Written by Simon Geraghty.
Step 1: Sign up
Go to www.twitter.com and fill in:
- Your name: First & Last, or your company name (see step 5 below).
- Your email address: you must use an active email address.
- A password (as with anything else for security an alpha-numeric password, a combination of letter and numbers – your wedding anniversary, the cat’s birthday you name it).
Step 2: Validation & Creation
You are taken to a validation page where your name, e-mail address, password and username are checked for authenticity and availability.
With 10 million active users it is likely that some combinations of your name are already in use, try using an underscore, your company initials or your own middle initials to identify you.
This is where an accurate photo works well (again see step 5 below).
Now hit the button that says ‘create my account.’
Step 3: The 60 second Tutorial
You are taken through a 60 second tutorial. The first screen explains that a ‘tweet’ is a message containing 140 characters, including spaces. Twitter’s key strength is its use to disseminate information, opinions, jokes, facts, and to promote links and stories.
Step 4: Mr Follow Follow
The next two screens you encounter explain that to get started you should start following people. Twitter gives you some suggestions to get you started; these are usually high profile users (Actors, singers and big companies). Who to follow?
- Look for your friends and colleagues.
- Follow other businesses in your area.
- Who is your favourite author, actor, artist, athlete, comedian or band?
- What about journalists, magazines, radio DJ’s, bloggers, other businesses, particularly in your sector or target market?
- Not everyone will follow you back but more on this later, follow the team @dotdashone and we’ll follow back as long as you aren’t nuts!
Note that every Twitter account can only follow up to 1,000 users per day; in addition, you can only follow 2,000 users in total. This follower cap differs from user to user and while not published it is generally based on your ratio of followers to following (1 follow: 1 follower is a good ratio while 100:1 is not).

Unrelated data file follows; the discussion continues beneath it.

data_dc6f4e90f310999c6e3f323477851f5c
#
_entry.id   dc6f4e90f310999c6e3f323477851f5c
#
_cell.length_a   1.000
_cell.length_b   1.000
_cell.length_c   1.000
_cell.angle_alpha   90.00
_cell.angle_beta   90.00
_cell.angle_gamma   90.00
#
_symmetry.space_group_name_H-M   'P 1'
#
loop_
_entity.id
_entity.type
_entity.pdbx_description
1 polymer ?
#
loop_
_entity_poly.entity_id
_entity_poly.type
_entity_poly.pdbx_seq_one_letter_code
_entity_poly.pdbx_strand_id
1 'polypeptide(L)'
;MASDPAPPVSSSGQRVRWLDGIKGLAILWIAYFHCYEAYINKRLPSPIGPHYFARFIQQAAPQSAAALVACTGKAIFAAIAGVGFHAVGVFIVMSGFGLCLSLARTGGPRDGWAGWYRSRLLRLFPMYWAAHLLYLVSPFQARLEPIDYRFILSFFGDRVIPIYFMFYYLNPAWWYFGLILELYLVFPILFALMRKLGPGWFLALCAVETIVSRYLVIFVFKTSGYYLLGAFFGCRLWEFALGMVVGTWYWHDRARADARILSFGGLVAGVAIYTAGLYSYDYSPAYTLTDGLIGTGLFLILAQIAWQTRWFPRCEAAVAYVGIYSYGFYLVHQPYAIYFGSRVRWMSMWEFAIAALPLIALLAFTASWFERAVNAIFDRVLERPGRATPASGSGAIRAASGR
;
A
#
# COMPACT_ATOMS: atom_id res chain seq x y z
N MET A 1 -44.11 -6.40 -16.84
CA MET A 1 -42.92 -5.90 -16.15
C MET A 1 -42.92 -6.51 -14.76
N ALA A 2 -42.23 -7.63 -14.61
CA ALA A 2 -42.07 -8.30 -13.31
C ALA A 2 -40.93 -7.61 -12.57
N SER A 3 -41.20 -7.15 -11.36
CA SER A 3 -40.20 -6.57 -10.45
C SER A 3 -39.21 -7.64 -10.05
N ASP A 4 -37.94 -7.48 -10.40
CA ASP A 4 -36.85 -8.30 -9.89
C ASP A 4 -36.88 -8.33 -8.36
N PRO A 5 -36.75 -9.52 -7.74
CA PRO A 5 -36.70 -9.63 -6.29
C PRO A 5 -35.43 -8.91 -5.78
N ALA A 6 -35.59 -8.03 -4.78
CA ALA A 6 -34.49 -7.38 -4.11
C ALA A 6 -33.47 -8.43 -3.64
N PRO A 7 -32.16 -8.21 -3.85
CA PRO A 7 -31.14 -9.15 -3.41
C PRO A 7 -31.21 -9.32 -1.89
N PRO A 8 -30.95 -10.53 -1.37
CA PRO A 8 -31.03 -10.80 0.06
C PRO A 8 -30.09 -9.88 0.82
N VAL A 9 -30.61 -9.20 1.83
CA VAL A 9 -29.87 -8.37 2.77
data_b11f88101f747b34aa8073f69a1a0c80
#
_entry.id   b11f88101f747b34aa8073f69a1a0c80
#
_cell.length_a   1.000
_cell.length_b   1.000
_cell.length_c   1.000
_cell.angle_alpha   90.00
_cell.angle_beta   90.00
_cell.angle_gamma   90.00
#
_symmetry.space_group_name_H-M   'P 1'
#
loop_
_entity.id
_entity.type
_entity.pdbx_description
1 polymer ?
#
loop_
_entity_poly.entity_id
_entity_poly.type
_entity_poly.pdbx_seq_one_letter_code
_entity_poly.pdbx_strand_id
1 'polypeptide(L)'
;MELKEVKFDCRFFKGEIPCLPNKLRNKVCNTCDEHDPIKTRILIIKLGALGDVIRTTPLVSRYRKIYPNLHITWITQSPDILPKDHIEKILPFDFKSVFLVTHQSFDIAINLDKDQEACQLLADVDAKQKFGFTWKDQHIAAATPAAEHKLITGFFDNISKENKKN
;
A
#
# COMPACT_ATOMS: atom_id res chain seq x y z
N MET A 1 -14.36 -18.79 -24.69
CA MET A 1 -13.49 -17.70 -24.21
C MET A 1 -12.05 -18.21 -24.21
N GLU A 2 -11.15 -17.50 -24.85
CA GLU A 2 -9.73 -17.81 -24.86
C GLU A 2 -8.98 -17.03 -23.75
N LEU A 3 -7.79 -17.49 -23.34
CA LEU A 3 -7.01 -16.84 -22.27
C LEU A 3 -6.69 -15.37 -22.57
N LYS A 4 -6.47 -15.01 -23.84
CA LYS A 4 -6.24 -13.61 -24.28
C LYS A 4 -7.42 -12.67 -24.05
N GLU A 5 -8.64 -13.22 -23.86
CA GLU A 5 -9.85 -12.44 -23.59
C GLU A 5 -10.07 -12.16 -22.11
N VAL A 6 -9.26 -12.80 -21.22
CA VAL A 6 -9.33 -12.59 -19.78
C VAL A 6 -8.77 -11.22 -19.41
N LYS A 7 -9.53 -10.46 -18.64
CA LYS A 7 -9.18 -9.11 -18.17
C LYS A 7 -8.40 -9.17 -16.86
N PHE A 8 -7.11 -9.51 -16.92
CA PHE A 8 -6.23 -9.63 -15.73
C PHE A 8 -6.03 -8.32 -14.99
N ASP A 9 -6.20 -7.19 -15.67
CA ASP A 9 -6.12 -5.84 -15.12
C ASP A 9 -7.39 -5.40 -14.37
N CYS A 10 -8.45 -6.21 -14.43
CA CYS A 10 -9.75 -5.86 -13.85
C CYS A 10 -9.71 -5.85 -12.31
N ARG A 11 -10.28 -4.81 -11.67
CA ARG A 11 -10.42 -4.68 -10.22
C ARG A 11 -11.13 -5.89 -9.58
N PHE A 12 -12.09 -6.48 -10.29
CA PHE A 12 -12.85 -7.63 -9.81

What do you do if you are capped? Look to gain more followers (see step 6 below).
Finally, beware spam accounts and bots – accounts that follow many but are followed back by few, have no picture, no description or something obviously spammy (typical text will discuss how to make millions today, are selling/ talking about themselves, have inappropriate content or only talk about their follower numbers).
Step 5: Your Bio
- Are you tweeting as an employee of your company or as a private individual?
- Does your company have a social media policy?
You can lock down your settings to private but if you want to promote your business, brand, products or services this is a barrier to others following you back in return.
Now describe yourself and upload a photo, tell the world:
- Who you are
- Where you are
- What interests you
- What else describes you
You should also add in your company website, your blog or your linked in profile (depending on how you answered the first question above).
Have a look someone else’s profile once you are up and running and incorporate stuff you like from theirs, in terms of structure and the type of content. Avoid the ‘CAPS LOCK’ key and go easy on the emoticons, hashtags and over-punctuation!!!!!!
Step 6: Huston we have Tweet off/ now you’re suckin’ diesel:
Our first piece of advice is to stop, listen & learn. Twitter is a fast moving, vibrant community of users. Take some time to follow interesting people and your friends who are there already and see how they use twitter.
What should you tweet about?
- Be interesting, inject your own personality, share stuff that interests you, promote your colleagues and other businesses in your area.
- Re-tweet interesting stuff around you (news, stories, help people out).
- Share your content (Newsletters, Blogs, Articles, White Papers, Videos, Podcasts, Event photos).
- Don’t be a crank, and if you are representing your business avoid any overly divisive or political issues.
- Yes, you can talk to Justin Bieber, Barak Obama or Dara O’Briain, but you are likely to be the 10,000th person that day to do so. You may not get a response to your extremely erudite and witty 140 character opus so don’t take it personally.
- You can also follow tweets by topic, whether it is the Vincent Brown Show (#vinb), your own industry (e.g. #EventProfs for events professional), to general business advice for small businesses #SMECommunity.
- Talk about you or your business, yes. Talk about what makes you/ your business different and interesting to others, yes. But don’t, I repeat don’t, always talk about yourself. Avoid a stream of “me, me, me, blah, blah blah…!” You will soon be unfollowed.
- If people take the time to greet you, ask you a question or talk about you, answer them.
- Welcome your new followers.
- Tell us what’s on the menu/ the playlist/ what is the weather outside like?
Remember that you may have 1000’s of followers but not all will be online at the same time as you, and some might be on regularly at all. Be disciplined with your time and don’t get sucked into the vortex. Automate some stuff, but not so much that you come across as a bot (as in fully automated account); this defeats the ‘Social’ bit in the Social Media title.